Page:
My second question is about access to digital learning—an issue that education unions have raised. There has been a call to include blended and remote learning as we move through the pandemic. I am thinking specifically about the impact that that has on attainment. It is very important that children have access to learning. I appreciate that the cabinet secretary might not be able to give me a huge amount of detail on that, as I know that the Deputy First Minister is the one who has been considering it. However, can the cabinet secretary give me any update?

Michael Russell

I always find myself as a sort of minister for everything at these meetings. I am aware that I should not be, and that I should provide members with the correct information as opposed to a gloss upon it, so I will ask the Deputy First Minister to give the member an update.

However, I want to stress that the priority has been to ensure that schools are open, young people are in them and they have an opportunity to have as near to normal a learning experience as they can. That has been very important to us since the schools reopened in the middle of August, and it has remained so as we have had to reintroduce regulations and restrictions. It has been a pretty sacred objective, and it will remain so. Of course, issues arise with inclusion and digital exclusion, and they all have to be addressed. As I said, I will ask the Deputy First Minister to respond directly to the member and the committee.

Mary Fee

My final question is on comments that the Law Society of Scotland has made on the impact that the emergency regulations have had on the human rights of vulnerable adults and adults with incapacity. What learning has the Scottish Government taken from the way in which it decided to implement the measures, and what changes if any will the Government make to ensure that the human rights of vulnerable adults are protected?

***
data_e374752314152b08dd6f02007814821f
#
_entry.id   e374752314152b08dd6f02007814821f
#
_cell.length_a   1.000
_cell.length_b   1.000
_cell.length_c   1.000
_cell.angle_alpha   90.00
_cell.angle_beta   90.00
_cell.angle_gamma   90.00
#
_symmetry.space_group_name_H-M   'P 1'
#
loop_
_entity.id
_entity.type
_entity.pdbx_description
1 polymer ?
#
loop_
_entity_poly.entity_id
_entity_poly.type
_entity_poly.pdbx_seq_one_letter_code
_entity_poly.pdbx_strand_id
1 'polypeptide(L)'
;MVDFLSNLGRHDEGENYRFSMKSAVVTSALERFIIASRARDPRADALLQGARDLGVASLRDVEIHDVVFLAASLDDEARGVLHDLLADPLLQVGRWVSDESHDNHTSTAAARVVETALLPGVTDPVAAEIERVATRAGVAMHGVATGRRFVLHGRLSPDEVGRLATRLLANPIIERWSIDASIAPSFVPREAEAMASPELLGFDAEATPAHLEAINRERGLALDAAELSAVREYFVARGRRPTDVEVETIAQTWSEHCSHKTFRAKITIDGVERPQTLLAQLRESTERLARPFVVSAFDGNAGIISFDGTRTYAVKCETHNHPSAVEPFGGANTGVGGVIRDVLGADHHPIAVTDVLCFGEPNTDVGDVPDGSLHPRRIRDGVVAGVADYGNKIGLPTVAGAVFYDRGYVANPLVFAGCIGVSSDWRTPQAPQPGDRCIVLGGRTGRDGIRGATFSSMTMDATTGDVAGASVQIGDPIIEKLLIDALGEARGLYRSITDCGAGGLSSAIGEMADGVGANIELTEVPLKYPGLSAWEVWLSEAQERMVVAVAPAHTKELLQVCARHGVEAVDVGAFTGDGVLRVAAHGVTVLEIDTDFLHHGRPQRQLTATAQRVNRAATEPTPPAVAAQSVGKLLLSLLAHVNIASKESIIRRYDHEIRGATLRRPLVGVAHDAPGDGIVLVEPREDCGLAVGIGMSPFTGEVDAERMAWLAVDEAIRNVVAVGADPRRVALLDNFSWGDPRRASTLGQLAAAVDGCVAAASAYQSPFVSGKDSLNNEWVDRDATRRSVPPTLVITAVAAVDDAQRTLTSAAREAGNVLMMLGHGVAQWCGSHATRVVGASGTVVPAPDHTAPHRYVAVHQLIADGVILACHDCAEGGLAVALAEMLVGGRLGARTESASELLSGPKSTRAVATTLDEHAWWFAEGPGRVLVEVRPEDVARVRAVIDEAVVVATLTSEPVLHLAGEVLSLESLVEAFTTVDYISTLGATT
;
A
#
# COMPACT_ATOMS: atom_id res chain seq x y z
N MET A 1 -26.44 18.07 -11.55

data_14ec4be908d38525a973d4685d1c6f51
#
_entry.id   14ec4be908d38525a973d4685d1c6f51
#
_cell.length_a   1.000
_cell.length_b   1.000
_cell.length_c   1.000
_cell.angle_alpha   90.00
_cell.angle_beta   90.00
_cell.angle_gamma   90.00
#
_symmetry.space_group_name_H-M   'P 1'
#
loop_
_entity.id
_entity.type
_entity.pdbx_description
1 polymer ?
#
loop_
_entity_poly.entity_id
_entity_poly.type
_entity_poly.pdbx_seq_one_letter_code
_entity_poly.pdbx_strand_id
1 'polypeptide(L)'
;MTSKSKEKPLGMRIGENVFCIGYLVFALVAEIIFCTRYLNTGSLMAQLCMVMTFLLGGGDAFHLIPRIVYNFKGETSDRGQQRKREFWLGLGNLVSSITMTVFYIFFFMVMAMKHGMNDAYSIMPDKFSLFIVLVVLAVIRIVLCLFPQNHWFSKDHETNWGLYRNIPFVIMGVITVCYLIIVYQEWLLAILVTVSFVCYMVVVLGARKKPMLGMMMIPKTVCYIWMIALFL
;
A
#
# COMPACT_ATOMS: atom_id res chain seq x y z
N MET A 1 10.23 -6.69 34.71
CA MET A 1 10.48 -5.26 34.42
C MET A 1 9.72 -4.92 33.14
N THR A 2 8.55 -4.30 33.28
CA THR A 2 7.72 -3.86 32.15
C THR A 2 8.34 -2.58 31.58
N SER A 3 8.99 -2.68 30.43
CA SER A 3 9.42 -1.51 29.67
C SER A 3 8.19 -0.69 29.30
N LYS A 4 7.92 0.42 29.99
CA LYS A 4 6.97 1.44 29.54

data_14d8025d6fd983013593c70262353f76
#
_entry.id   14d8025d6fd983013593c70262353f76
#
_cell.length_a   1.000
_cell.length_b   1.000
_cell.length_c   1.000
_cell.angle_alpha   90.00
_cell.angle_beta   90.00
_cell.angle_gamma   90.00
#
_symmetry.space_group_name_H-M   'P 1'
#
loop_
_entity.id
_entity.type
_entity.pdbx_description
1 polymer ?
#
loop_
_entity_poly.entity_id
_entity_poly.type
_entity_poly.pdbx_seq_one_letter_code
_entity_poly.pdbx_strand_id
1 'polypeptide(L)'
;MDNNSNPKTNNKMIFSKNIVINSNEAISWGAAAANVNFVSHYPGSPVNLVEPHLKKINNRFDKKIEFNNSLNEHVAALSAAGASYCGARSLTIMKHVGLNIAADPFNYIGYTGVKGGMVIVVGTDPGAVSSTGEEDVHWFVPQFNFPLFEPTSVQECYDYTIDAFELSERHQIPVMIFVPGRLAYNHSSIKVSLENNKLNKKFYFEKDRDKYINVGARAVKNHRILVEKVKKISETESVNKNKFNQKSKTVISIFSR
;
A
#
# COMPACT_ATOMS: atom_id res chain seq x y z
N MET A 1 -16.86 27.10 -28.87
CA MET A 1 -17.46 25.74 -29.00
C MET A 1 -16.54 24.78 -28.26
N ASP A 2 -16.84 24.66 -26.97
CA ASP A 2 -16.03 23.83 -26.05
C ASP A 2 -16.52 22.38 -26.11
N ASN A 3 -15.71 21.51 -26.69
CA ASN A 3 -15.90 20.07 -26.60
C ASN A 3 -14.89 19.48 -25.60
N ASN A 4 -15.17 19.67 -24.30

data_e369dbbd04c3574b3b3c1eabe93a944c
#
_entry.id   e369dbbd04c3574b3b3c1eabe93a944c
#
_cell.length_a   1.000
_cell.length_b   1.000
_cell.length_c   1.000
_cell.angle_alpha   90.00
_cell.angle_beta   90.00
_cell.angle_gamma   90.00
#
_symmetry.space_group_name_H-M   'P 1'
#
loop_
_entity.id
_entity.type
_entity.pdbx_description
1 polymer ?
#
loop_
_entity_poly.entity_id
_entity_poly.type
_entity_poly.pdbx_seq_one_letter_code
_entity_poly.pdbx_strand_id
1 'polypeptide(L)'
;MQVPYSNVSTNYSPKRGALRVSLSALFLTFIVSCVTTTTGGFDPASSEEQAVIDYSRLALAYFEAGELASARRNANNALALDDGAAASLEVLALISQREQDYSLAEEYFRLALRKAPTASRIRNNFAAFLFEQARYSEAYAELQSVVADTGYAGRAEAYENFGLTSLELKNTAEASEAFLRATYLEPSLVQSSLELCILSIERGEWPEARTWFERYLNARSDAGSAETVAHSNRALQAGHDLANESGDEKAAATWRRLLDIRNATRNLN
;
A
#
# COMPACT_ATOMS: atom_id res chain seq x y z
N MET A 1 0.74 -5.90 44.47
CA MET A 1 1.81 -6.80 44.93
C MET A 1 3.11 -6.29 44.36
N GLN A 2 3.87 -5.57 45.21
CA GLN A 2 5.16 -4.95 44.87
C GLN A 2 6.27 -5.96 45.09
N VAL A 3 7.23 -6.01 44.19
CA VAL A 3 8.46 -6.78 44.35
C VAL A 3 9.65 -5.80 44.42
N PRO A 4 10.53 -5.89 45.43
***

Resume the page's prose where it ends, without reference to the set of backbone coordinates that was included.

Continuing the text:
Michael Russell

That is a central issue, particularly with the emergency legislation, and it has been raised by Monica Lennon and other members. With absolutely the best of intentions, a legislative step was taken that allowed continued support for adults with incapacity as well as continued legislative support in a legislative framework so that their rights would be protected. However, that was not as good as the situation that existed before the pandemic and that should exist after it.

During the pandemic, we have found that there has not been the pressure on support services that we thought that there might have been. Therefore, where it has been possible to operate services normally, they have done so. I have spoken previously to the committee about the statistics that show that the vast majority of services involved have not used the special powers; indeed, those special powers should not be used, given the circumstances.

The issue is a pretty classic example of where the difficulty lies with emergency and unusual legislation in a pandemic, which none of us has experienced before. We have a basic commitment to human rights for all, and particularly to include those who are least included and who require the most support. I hope that we have managed to do that and that we have done so sensitively. More importantly, local authorities and responsible organisations have done so. However, we are moving out of that approach, and only in very much worse circumstances than we are in now in the operation of the public sector would we have to return to that approach. I hope that that is helpful.

Mary Fee

It is—thank you.

Willie Rennie (North East Fife) (LD)

I want to talk about mitigation and the financial support that is available to businesses that will be affected by the new restrictions that are on the way. With the change of opening hours, particularly for hospitality, many businesses will feel that they have no option but to close, even though, technically, they will not be forced to close. However, the grant support is for businesses that are closing, and there is hardship support for others that are affected.

That approach is already in place in areas such as Fife and Tayside that are in level 2. Many businesses are closing even though they are not required to do so. A business can probably survive for 16 days without support, although that would be tough, but there will be a problem if that is to be the on-going structure of the financial support. Will the Government change the structure of the support to recognise that some businesses have no choice but to close, even though they are not legally required to do so? In effect, the grant support will be cut by a third, which is significant for businesses.